From woolly sheep and bucolic farm life to criminal charges and gag orders.
I look around some days and wonder how I got here from there.
BY MONTANA JONES
After a court date in March, I commented to my son on how the average murder trial would rarely amount to ten thousand pages of disclosure, yet the government’s sheepnapping case will be well over that number.
“This IS a murder trial,” he said. “A mass murder.”
He’s referring to the Canadian Food Inspection Agency (CFIA) killing my rare, very healthy heritage Shropshire sheep. They’ve murdered over a hundred Shrops in the last couple of years. Little lambs, rams, pregnant ewes, and their unborn. All were beautiful, and all were meant to live out their beautiful lives.
I can thank my U.K. family for getting me started in heritage sheep. This would surprise Ralph and Jan and their clan, since they are steadfast Londoners, with nary a farm animal in sight. They’ve never even had a pet rock.
In the mid ’90s, I flew over with my then teenage son for a month-long road-trip adventure with my uncle, aunt and cousins to trace our familial roots to my dad’s boyhood home in Troon, Scotland. En route we drove up through Shrewsbury and the Yorkshire Dales, in England, where my uncle proved most patient with my recurring requests to stop and let me out. I wanted to take photos every time I spotted the Kerry Hills, Cluns, Swaledales and Lonks. Not only does Great Britain have the largest variety of sheep breeds, they have the coolest names, too.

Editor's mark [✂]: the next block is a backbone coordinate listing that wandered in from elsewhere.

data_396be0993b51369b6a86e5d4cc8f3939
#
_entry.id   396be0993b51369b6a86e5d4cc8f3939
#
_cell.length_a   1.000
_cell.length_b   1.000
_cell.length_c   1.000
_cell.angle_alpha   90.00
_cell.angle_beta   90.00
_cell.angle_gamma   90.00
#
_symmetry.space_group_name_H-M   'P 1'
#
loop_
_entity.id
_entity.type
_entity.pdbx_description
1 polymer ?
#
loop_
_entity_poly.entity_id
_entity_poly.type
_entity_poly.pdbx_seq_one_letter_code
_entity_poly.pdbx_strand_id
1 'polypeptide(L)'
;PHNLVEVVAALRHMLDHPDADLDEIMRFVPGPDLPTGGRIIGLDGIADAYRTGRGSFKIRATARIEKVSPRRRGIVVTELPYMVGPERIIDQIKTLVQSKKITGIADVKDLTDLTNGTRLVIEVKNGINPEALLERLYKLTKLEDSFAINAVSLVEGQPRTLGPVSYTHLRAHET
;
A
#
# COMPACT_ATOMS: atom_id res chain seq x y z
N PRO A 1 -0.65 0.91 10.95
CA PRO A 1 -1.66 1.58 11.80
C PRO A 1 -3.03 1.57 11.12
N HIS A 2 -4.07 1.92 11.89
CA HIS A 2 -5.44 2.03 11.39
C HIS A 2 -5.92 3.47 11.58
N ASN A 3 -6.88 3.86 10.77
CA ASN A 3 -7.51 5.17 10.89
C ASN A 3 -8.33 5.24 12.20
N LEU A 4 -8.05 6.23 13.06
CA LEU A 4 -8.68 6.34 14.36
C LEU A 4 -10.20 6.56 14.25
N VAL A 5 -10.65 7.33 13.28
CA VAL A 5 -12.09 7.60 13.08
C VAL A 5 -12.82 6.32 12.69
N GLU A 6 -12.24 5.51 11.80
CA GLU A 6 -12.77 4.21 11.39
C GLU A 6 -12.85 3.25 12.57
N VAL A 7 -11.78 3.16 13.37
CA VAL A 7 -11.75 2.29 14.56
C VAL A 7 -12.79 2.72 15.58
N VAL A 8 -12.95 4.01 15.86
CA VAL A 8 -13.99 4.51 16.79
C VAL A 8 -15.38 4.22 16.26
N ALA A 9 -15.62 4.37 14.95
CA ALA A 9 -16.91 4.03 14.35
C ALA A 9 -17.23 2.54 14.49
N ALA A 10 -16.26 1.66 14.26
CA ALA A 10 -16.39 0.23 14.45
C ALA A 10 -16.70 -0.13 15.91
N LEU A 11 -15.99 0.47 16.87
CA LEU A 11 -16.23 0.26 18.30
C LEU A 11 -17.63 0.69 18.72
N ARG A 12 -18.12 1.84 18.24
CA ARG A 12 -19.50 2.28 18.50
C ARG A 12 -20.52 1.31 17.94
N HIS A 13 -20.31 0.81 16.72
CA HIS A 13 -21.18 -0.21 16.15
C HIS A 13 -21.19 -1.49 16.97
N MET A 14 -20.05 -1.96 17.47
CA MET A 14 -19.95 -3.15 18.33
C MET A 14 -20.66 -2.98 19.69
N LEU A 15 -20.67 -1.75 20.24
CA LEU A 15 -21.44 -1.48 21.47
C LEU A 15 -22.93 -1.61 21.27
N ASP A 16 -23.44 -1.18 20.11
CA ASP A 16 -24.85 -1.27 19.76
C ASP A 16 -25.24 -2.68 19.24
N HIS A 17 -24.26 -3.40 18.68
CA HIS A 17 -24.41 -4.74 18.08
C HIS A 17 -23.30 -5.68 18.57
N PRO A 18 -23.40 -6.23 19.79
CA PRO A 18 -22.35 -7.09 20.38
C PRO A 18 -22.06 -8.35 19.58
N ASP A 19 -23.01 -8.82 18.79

I had fallen hard for the Shropshire, a heritage breed whose origins date back to the 17th century, but specimens with true breed character were on the endangered list and hard to find back in Canada.
Dr. Tom Hutchinson, past president and director of Rare Breeds Canada, had a few rare Miller-line Shropshire ewes, which I purchased. He told me that Hugh Miller had turned the last of his famous flock over to his friend George Kelsey, another veteran Ontario Shropshire breeder. I visited George and Grace Kelsey and found both tragic and wonderful news. I was too late. All of the remaining Miller ewes had succumbed to local coyotes. “But,” George said, “there is one ol’ boy still left; he’s running with the cows, but you can’t get near him. He’s kind of wild, and he’s probably too old to do much good now anyway.” A visit to the barnyard found a single woolly sheep lying contentedly among the ruminating Herefords. He had been clever enough or lucky enough to survive the coyote raids by centering himself in the middle of the cattle.
Miller and his genetic gold went on to become the foundation ram for my Wholearth Shropshire flock.
Beneath the tangled locks that hadn’t been shorn in years was a long, sturdy, muscular body, a deep chest and impressive wide loin, shorter legs and neck, and the wool-covered ears of the old heritage-style Shropshires.
Not only did Miller have impressive presence, he turned into quite a loveable friend, as well as producer of exceptional progeny….”